High school coaches have it tougher

High school coaches have it tougher
October 30, 2013, 6:15 pm
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Brandon Adams

I want to suggest something that you might find hard to believe. I think being a high school football coach is harder than being a college football coach. Before you react, I hope you will hear me out. 

The one thing that has struck me most about this year's action is how few weeks off there are for the top teams. For example, look at the two programs we showcased on CSS this past Friday night. Collins Hill and North Gwinnett are seemingly playing a top ten level opponent in Georgia every single week. By comparison, how many match ups of top ten teams will college football provide over the course of the season? Only one team currently ranked among the top ten of the BCS has played another team in the top ten. The power schools in college football spend most of their season pounding on inferior opponents that pose little threat of upset. However, the top high school programs are seemingly in a showdown every week with someone who is every bit their equal. 

Once again, look at North Gwinnett. The first three games it played to start the season were against three of the last four state champions in Georgia. Can you imagine a college team doing that? No college team would ever schedule so bravely because there is little incentive for them to do so. The college programs can make huge dollars by inviting " cupcake" opponents to come to their stadium for what are known as "payday" games. You are no doubt familiar with that if you follow the sport. What you may not be aware of though is that kind of scheduling does not occur in high school football at all.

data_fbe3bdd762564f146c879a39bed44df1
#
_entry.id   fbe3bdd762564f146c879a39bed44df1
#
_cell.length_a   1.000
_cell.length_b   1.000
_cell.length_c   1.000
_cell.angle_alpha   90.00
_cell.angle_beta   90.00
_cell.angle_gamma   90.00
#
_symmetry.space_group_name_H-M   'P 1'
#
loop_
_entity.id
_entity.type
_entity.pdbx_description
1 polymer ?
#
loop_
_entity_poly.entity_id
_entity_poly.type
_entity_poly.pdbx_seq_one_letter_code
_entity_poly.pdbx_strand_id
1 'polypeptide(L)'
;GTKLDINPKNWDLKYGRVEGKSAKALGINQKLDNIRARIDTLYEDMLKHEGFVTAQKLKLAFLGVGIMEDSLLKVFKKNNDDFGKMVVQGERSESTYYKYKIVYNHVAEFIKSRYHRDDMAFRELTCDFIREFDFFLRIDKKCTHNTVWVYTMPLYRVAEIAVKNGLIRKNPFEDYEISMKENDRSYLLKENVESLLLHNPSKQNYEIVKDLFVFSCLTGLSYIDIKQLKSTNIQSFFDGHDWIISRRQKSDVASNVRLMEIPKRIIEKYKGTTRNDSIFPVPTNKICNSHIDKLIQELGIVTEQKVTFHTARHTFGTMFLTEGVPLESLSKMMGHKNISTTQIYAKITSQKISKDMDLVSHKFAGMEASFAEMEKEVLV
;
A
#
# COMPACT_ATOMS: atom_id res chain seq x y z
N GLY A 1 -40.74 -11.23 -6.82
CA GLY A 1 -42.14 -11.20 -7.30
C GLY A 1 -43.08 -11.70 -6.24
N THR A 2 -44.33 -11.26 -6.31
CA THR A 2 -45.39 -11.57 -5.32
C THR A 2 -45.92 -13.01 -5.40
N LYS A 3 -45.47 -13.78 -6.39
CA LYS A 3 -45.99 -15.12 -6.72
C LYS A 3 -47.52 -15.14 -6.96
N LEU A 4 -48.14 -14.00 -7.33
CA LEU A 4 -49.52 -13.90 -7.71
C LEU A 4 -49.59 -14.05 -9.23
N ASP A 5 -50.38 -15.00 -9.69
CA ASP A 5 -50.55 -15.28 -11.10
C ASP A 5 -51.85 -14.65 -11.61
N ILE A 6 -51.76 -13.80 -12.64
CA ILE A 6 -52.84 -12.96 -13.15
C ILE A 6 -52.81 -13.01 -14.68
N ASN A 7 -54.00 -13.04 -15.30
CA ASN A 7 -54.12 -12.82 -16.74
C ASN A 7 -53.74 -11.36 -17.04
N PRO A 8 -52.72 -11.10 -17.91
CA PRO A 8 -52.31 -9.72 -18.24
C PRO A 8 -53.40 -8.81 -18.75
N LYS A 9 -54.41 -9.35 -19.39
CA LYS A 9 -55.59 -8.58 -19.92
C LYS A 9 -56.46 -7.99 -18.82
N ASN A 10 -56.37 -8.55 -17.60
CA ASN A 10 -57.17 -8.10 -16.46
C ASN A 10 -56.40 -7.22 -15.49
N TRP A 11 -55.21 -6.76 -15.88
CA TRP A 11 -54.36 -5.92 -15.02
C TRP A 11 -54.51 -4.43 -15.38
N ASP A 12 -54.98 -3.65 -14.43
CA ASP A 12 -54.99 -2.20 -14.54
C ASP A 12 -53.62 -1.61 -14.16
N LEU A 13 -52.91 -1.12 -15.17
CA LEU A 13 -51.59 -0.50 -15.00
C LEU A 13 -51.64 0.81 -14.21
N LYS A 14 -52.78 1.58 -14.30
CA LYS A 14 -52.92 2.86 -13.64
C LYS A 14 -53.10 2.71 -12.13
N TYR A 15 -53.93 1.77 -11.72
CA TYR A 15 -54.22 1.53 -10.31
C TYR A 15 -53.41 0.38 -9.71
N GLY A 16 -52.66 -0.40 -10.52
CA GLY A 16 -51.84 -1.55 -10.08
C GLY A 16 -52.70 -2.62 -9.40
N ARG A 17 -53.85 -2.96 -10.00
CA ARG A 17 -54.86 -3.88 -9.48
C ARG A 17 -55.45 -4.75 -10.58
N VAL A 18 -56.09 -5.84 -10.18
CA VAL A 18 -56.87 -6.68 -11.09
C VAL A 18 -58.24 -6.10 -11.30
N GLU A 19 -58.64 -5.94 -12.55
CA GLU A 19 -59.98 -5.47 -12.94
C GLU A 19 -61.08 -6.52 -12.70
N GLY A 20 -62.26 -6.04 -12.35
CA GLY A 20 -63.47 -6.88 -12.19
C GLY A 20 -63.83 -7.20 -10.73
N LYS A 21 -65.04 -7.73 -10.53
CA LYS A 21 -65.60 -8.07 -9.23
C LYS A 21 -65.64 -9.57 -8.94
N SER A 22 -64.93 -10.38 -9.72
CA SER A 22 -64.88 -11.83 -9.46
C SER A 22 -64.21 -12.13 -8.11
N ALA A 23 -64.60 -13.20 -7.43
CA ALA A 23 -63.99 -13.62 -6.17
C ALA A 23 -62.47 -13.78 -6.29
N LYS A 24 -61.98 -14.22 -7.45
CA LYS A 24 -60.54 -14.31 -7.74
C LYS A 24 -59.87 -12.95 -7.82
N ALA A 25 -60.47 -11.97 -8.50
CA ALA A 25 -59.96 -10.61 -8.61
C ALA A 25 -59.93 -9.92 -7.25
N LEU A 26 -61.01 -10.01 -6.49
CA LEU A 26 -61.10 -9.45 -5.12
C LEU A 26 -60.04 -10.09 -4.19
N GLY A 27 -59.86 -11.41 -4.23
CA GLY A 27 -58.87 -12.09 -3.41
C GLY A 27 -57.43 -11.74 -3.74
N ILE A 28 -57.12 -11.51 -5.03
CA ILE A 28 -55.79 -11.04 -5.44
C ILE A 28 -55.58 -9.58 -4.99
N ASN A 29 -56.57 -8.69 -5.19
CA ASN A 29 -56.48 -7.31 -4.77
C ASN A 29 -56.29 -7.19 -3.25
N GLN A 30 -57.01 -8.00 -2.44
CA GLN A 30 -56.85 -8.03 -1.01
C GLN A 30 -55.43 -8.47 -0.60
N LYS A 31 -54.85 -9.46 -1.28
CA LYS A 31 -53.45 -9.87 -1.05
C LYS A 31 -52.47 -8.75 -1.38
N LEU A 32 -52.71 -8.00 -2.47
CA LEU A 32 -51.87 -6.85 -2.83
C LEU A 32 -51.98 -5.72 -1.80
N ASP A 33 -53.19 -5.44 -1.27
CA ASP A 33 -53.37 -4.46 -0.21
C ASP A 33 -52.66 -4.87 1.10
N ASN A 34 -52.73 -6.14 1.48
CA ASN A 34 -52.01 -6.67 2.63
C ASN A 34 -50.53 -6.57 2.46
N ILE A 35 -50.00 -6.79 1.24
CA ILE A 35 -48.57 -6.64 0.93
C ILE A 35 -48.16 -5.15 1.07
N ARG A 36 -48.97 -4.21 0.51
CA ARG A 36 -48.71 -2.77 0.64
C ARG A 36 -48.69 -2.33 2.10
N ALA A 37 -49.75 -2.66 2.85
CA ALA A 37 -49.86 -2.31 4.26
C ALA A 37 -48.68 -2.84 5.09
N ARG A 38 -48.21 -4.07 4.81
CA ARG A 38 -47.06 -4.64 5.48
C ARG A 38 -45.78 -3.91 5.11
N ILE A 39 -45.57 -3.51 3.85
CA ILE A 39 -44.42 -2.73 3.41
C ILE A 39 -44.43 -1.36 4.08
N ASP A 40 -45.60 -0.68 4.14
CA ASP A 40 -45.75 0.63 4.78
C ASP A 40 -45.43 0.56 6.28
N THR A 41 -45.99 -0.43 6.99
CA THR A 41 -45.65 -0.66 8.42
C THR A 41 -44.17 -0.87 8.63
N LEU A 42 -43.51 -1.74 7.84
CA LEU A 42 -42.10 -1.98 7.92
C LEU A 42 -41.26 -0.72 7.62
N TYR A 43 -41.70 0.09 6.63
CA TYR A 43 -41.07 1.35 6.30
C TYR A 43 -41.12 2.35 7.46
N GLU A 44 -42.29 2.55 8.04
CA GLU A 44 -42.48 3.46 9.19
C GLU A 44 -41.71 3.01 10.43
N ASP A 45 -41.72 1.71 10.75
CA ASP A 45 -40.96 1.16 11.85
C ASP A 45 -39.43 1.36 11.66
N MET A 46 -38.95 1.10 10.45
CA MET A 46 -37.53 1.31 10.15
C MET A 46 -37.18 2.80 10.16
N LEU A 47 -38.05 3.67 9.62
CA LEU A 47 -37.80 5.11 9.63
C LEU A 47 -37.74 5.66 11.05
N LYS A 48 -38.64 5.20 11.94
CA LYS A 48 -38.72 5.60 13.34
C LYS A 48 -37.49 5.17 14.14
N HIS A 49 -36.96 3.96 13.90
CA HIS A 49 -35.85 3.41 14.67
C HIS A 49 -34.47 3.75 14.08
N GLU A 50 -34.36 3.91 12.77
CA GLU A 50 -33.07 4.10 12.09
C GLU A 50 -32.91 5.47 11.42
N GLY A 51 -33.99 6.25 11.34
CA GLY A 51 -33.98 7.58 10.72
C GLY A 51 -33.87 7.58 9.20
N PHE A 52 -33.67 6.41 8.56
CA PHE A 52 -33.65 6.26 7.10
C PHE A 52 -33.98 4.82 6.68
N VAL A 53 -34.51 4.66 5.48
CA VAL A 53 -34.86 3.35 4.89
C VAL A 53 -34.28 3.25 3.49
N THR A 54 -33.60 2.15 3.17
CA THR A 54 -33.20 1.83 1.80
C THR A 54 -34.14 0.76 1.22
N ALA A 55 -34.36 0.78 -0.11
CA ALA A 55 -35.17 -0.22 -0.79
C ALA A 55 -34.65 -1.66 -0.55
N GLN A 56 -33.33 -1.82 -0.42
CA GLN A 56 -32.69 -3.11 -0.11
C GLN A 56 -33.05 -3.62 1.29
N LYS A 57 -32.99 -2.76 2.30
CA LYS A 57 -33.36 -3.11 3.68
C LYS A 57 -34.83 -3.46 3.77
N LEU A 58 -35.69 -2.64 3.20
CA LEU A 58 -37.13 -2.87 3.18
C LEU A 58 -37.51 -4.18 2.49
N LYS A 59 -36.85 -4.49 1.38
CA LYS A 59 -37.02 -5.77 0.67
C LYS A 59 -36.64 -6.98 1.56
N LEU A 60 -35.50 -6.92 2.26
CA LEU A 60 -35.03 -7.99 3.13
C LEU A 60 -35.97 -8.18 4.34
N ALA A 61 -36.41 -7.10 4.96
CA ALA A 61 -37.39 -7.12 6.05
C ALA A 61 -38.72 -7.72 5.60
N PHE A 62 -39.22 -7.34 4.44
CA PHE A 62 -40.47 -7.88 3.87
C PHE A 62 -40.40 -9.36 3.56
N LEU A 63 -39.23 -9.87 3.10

Furthermore, the unique trend in high school sports is that the best regions are getting better and better. This is true across the southeast. Top teams are just more likely to be clustered together than spread across the map. Why is this? The simplest explanation is that there is something of an arms race going on with these schools. They are all seeking top coaches, and in a state like Georgia they are willing to pay top dollar to attain and retain them. And if you are not a top coach you have no desire to stick around in a tough region and get embarrassed, so you leave and go to a region that is less competitive. 

It was not that long ago that it was almost unheard of to have a high school coach be fired for not winning. I can assure you that is no longer the case. There is real pressure on these guys now. They have to produce, and they have to do it against top competition almost every week. 

We will have another example of this with our game on CSS this Friday as Carrollton hosts Sandy Creek. These are the two top teams in AAAA in Georgia and they share the same region. They have to clash at least once every year. It is just the way things are now in high school football. If you want to be the best you have to beat the best every single week. And if you want easy games? Well, you had better go to college football for that. 

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